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Have you ever wondered what’s behind the names of some of the neighborhoods in Austin? Some names have been made up for business and gentrification purposes. However, several of Austin’s neighborhoods have much deeper histories—and connections to the city’s long-ago status as a place for settlers to flock to. Here are the stories behind Austin’s most notable neighborhood names.
- Barton Hills: Named after William “Uncle Billy” Barton, who settled near the natural spring, now known as Barton Springs. Fun fact: Barton originally named the springs after his daughters Parthenia, Eliza, and Zenobia — but it didn’t stick. “Hey, anyone up for a dig at Parthenia, Eliza, and Zenobia on Saturday?”
- Bouldin: Named after Colonel James Bouldin. Bouldin moved to Austin from Missouri in the 1850’s.
- Bryker Woods: Named in 1936 after combining the first 3 letters of the last names of the neighborhoods 2 developers: J.C. Bryant and McFall Kerbey.
- Cesar Chavez: Named after the Mexican-American farm worker, labor leader, and civil rights activist.
- Cherrywood: Named after the major road that bisects the neighborhood, Cherrywood Road. This road was originally named Chestnut Street and the neighborhood was first cotton fields, pastures, and woods before it became full of homes.
- Davenport Ranch: Named after the wealthy widow of a South Texas oil tycoon, Osceola Heard Davenport. She assembled a 9-acre ranch in the now neighborhood in the 1950’s.
- Govalle: Named after the Swedish immigrants that moved to Texas in the mid-1800’s. Swen Magnus, who established his home in the area in the 1850’s, named the neighborhood, “GoValla,” a Swedish phrase that means “good grazing land.”
- Hancock: Named after Lewis Hancock, Jr. His father, Lewis Hancock, was mayor of Austin from 1895 to 1897.
- Hyde Park: Founded in 1891 by Monroe Martin Shipe, he named the neighborhood after the major park in Central London, Hyde Park. Shipe wanted to market the area as an “affluent neighborhood” thus naming it something British.
- MLK: Named after Martin Luther King Jr., the Christian minister and activist who lead the Civil Rights Movement from 1955 to 1968.
- Mueller: Named after the Robert Mueller Municipal Airport. The former site of the airport closed in 1999 when Austin-Bergstrom opened in the South Eastern part of Austin.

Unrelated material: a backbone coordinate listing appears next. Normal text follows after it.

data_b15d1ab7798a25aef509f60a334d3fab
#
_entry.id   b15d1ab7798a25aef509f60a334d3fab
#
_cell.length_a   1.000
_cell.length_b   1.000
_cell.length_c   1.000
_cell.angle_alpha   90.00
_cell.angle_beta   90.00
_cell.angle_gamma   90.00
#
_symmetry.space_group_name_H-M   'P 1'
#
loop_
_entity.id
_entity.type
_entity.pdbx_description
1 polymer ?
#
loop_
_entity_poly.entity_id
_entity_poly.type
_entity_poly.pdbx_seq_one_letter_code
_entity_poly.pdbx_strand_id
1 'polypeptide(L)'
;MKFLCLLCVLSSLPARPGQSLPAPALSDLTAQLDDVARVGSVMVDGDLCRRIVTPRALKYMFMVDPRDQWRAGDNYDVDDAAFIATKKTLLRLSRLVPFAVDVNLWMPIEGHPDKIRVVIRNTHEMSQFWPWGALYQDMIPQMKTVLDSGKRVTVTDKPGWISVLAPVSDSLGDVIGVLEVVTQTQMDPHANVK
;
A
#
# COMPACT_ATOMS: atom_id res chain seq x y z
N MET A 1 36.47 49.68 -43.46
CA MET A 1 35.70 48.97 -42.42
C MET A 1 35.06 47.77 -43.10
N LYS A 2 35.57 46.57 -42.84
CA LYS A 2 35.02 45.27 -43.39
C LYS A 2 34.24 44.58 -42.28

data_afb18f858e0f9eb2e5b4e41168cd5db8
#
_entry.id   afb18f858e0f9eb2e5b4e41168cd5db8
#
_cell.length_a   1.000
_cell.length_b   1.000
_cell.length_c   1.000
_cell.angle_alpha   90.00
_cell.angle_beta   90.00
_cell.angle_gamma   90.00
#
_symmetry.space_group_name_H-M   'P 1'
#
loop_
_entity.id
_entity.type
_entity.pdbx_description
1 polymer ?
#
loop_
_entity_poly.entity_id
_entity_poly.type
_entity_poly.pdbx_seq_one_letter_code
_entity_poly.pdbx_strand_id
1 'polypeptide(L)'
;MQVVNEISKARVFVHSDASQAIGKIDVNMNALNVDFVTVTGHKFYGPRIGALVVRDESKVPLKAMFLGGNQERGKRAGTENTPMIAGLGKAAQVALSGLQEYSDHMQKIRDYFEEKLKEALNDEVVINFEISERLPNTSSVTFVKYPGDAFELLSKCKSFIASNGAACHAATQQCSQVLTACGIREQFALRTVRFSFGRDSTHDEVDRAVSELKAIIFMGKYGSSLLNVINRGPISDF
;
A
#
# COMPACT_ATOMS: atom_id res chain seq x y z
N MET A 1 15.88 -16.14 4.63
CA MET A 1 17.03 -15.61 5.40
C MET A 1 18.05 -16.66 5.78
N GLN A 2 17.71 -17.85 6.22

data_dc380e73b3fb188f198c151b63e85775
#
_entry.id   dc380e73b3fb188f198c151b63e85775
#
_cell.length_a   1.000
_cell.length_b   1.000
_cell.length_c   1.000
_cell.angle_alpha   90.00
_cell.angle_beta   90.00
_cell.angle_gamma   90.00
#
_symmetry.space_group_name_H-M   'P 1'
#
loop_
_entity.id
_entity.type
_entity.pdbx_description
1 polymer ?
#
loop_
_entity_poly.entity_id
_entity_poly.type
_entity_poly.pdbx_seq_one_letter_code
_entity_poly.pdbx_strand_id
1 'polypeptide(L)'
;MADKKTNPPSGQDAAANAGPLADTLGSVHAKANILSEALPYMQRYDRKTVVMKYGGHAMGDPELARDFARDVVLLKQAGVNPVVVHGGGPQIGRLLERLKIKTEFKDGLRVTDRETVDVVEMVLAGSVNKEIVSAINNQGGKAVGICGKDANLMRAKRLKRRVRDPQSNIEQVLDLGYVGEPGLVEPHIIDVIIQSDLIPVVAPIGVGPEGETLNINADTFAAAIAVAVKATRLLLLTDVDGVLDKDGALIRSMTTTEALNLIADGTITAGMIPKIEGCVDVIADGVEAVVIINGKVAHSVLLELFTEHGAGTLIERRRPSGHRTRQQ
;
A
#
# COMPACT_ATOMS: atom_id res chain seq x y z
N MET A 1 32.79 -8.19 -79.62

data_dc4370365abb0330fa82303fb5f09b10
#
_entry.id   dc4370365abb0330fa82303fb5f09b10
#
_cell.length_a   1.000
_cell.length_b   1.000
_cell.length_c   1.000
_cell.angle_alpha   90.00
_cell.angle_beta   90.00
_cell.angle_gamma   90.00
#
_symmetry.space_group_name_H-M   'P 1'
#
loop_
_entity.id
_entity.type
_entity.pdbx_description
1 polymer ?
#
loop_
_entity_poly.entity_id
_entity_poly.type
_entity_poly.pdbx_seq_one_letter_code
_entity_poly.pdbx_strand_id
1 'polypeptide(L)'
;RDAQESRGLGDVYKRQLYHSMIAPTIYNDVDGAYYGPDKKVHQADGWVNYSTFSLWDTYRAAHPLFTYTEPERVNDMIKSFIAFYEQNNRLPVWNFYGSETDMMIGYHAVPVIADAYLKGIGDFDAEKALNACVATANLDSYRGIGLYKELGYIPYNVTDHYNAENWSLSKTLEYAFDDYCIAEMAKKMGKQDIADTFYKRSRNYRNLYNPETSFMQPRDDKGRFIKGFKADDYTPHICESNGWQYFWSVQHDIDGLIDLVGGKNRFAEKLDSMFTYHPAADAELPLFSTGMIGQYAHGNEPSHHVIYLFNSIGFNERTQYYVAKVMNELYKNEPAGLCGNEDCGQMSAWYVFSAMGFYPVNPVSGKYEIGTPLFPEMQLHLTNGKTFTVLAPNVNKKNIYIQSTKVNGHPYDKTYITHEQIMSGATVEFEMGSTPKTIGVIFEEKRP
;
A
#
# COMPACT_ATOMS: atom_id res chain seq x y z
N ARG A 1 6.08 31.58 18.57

- Oak Hill: Previously named Shiloh and Oatmanville, this neighborhood was named after a post office named Oak Hill that was built in 1870 on the land.
- Pemberton Heights: Named for Walter Pemberton Fisher and James Fisher. Both men were cousins of Samuel William Fisher, who was president of the Austin Development Company.
- Rosewood: Named after the city park in the neighborhood, Rosewood Park. The park site was originally the site of Rudolph Bertram’s home, a local store owner. In the 1930’s, the site became a park with baseball fields, a swimming pool, and more.
- SoCo: Named after the road South Congress because Congress extends south of the Colorado River. Before 1852, the road did not extend that far until James Gibson Swisher donated the land for postal routes and travel to San Antonio.
- St. Edward’s: Named after the university in Austin, which was named after Edward the Confessor and King in 1877.
- Steiner Ranch: Named after Thomas Casper “Buck” Steiner, who came to Texas in the early 1900’s. Steiner was known for the rodeo and saddlery business.
- Sunset Valley: Named for its landscape of rolling hills and wooded valley.
- Tarrytown: Named after the founding family’s summer retreat in Tarrytown, New York.
- Travis Heights: Named after William Barre “Buck” Travis who was a 19th century American lawyer and soldier. He died at the Battle of the Alamo as a lieutenant colonel in the Texas Army.
- Triangle: Named after the three-way intersection including Harris Triangle Park, Jarratt Triangle Park, and Wooldridge Triangle Park.
- Zilker: Named after political figure and philanthropist, Andrew Jackson Zilker, who deeded about 35 acres of land in that area. Fun fact, he was the last private owner of Barton Springs.
And if you want to ogle some of the prettiest homes in Austin, head to Shadow Lawn! The district in Hyde Park is home to several historic homes from the turn of the 20th century. Founder of the neighborhood, Monroe Martin Shipe, had his home here on the corner of 39th Street and Avenue G. Take a stroll through the neighborhood to see some of Austin’s most iconic and historic homes.
There you have it. Now you know how some of the best Austin neighborhoods got their names. We’ll save how you say some of these neighborhoods for another time! But if you want to know how to say some of Austin’s most famous streets, learn all about that here.